The love and admiration between Didier Drogba and Jose Mourinho is well noted in the world of football.
The two spent three largely successful years together at Chelsea. It should come as no surprise that Mourinho shared his sentiments in the Ivorian’s autobiography, leaving a heartfelt forward.
While the note borders on the cheesy side, it is remarkable sincere.
In full, the forward reads:
I’m a person who likes to treasure memories, and with them I can tell the world many things. I’m not a writer, even less a poet, but my life has been rich with stories, stories full of extraordinary moments. Looking back at them, I can find only a few special people who I will keep in my soul and in my heart forever.
Didier Drogba came into my life in the fifth minute of a Champions League game in Marseille’s mythical Velodrome. I’d hardly sat down when that giant with the number 11 on his shirt scored. I remember he celebrated that goal like it was his last and he turned an already hostile atmosphere into a fireball of flares, chants and emotion. The crowd went mad, the noise was deafening.
At half-time I found him in the tunnel and told him: ‘I don’t have the money to buy you, but do you have any cousins that can play like you in the Ivory Coast?’ In the middle of this tense qualification game he laughed, hugged me and said: ‘One day you’ll be in a club which can buy me.’
Six months later I signed for Chelsea. I had found a super powerful club which everybody wanted to negotiate with, everybody wanted to be linked to – and everybody wanted to play for. I had a number of options, but I arrived and said: ‘I want Didier Drogba.’ Doubts and questions were raised by a few people: ‘Why this one?’, ‘Why not that one?’, ‘Are you sure he will adapt?’, ‘Is he really that good?’
‘I want Didier Drogba,’ I said.
A few days passed and I met with Didier in a private airport in London. Again he hugged me, but this time in an unforgettable way: an embrace that showed this man’s gratitude, and the affection he feels towards people who mean a lot to him. Indescribable. Then he told me: ‘Thank you. I will fight for you. You won’t regret it. I will stay loyal to you forever.’ And that’s just what he’s done. His loyalty came out in his leadership and in the way he always faced up to the difficult moments. Moments when nothing else matters than to be there for your leader and your colleagues.
This was a person I knew I could count on whenever and wherever I needed. When the team was under pressure he would go back and help the defenders; when he felt pain he would stretch himself to the limit and never give up. Then of course came what he did best: he scored and scored. Those goals brought him titles, amazing awards, but what stays with me are the countless stories we have together.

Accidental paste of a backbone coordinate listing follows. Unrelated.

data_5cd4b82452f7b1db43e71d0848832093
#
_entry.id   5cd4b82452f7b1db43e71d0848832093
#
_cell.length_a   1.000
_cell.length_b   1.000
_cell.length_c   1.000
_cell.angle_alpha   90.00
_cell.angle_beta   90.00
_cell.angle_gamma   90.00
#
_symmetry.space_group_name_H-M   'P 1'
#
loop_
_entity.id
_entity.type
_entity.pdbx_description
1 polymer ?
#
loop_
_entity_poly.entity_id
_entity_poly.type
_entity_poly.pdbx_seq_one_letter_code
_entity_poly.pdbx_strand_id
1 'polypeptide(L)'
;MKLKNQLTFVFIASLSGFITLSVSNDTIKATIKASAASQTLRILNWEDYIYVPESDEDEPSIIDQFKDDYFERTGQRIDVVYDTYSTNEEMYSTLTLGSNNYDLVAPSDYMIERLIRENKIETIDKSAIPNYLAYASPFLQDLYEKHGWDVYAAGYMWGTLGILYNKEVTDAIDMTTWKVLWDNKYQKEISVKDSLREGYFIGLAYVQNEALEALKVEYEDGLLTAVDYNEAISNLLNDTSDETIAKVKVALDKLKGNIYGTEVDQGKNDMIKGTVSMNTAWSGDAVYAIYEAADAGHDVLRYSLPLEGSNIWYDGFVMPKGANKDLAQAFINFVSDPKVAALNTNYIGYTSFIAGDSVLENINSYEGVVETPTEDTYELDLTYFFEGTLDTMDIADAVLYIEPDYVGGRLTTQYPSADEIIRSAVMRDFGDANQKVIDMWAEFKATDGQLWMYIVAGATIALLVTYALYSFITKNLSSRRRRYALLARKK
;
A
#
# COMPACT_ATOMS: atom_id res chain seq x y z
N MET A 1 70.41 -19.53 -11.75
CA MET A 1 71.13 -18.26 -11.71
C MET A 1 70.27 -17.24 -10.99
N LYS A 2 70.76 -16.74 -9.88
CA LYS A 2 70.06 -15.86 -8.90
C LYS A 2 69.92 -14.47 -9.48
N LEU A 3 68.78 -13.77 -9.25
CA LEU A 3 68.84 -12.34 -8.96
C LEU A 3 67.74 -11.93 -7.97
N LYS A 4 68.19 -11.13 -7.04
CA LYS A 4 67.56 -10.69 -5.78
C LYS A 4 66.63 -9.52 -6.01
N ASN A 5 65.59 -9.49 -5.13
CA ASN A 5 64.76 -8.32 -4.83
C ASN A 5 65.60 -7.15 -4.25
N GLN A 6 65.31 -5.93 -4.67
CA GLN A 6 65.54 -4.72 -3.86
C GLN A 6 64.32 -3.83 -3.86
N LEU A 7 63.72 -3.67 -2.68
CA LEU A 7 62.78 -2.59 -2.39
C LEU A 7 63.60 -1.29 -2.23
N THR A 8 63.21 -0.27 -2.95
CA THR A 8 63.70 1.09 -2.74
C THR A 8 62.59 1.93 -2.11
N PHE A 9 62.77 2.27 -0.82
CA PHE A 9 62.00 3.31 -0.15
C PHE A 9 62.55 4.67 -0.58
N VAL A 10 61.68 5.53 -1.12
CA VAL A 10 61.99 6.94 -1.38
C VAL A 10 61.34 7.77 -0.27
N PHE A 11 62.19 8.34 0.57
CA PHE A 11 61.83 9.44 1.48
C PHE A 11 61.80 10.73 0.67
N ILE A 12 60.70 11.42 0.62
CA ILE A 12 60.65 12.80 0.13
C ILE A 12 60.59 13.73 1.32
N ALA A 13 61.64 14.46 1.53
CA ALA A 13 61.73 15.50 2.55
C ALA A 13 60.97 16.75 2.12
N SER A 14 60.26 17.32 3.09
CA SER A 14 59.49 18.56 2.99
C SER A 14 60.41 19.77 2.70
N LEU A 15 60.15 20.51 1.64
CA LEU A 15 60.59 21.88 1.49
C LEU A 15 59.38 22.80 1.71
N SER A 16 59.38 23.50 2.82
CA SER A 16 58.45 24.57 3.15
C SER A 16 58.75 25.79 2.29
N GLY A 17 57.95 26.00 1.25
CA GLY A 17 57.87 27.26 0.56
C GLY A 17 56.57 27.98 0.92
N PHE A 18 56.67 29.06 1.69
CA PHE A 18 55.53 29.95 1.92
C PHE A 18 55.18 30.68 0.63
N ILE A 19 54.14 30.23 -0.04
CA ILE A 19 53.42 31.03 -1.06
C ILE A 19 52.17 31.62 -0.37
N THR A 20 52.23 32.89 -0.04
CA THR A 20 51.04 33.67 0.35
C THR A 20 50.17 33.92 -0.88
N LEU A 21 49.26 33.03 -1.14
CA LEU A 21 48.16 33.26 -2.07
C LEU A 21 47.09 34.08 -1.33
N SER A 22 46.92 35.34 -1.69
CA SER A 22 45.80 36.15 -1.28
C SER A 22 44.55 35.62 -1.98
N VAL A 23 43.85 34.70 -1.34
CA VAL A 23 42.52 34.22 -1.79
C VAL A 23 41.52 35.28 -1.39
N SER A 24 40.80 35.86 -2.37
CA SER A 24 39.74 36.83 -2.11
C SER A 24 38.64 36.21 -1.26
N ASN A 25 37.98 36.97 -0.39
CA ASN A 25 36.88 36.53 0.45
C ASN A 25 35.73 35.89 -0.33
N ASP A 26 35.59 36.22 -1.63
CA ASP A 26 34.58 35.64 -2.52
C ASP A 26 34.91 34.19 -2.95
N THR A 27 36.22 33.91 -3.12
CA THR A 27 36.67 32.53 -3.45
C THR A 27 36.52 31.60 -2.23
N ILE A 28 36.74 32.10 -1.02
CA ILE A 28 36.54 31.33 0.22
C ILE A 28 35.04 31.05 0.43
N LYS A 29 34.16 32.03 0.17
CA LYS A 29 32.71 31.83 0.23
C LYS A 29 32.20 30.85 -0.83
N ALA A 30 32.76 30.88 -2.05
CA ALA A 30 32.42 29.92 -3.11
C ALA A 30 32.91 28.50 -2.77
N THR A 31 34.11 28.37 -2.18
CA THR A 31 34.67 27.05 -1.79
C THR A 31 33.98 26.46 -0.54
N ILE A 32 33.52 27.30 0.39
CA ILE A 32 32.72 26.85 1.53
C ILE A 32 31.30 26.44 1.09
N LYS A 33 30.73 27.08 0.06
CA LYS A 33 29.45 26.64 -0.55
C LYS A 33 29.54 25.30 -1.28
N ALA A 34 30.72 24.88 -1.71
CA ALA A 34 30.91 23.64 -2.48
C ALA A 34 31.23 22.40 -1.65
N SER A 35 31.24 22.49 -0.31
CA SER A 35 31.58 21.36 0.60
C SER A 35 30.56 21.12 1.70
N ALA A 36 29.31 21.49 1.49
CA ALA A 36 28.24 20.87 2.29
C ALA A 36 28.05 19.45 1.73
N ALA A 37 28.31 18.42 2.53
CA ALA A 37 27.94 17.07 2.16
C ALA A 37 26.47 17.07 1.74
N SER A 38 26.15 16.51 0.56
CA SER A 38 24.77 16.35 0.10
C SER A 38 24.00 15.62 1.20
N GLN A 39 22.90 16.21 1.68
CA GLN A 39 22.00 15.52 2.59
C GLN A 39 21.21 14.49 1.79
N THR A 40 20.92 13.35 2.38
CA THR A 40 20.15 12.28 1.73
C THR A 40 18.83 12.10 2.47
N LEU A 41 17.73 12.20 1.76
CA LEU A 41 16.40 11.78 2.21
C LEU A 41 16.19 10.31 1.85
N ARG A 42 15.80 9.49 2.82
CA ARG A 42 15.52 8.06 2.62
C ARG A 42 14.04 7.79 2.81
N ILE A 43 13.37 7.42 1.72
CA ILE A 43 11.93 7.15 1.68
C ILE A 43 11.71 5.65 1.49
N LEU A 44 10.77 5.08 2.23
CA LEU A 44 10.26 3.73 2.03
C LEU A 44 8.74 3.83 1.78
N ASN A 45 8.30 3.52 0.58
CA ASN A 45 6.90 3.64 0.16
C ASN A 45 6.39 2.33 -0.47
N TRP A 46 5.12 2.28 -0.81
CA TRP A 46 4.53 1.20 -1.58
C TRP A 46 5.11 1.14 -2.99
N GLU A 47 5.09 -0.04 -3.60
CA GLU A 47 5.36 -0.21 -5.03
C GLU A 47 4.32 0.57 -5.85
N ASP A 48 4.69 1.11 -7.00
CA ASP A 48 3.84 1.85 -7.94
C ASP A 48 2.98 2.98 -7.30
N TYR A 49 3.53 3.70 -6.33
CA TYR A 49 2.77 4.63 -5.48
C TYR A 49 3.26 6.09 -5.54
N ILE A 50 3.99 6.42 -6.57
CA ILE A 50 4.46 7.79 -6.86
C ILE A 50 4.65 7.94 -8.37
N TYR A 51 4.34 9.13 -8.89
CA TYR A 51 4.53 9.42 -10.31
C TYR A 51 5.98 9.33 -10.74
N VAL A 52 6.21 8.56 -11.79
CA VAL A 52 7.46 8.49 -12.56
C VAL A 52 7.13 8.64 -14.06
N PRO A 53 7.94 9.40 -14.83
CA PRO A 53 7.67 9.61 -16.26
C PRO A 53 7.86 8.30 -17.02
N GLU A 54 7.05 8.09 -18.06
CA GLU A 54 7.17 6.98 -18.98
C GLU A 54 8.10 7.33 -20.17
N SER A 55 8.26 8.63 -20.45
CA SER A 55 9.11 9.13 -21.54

The FA Cup final at the new Wembley Stadium, 2007. Manchester United: the last game of the season. A lot of people thought this would be my last game in charge of Chelsea. It was a great battle, and then Didier scored in extra-time. The final whistle blew and everybody went mad – apart from two calm individuals. I ran into the dressing room to call my wife. One player avoided the immediate celebrations and followed me down the tunnel. It was Didier, chasing me for a hug. The game was over but in his mind as he left the pitch was only one thing: to hug me as soon as possible. Was he remembering our first encounter? Our second? Or was he thinking that this embrace could be the last…? He found me, we hugged and we cried.
Didier is a special person. And I repeat if I may: person. I could say player of course – and he’s an unbelievable one – but above all, his impact on the world at the moment is as a person: as an African, as an emperor of the Ivory Coast, as a father, and as a son and as a friend. And some of us have the privilege to have him in our lives. Months after the Cup final I was out of Chelsea.
As on the first day, there came that same embrace. I couldn’t speak and Didier could only say: ‘This is not possible, this is not possible, this is not happening.’ I could only find the strength to turn and walk away.
Perhaps this preface should focus on Didier the player. But the player everybody knows – the leader, the title collector, the benefactor as well. All these things he has achieved with skill, effort and humility. Didier is in my life as one of the best players I have managed in my career. But much more importantly, he’s in my life as one of the best and most unforgettable friends.Together, the two of us side by side, fighting for the same thing? Far away? In different clubs? In different countries? Or old, with Didier in retirement and me coaching in a wheelchair? It doesn’t matter.
Didier. Always near to my heart.
A fitting introduction for a storied partnership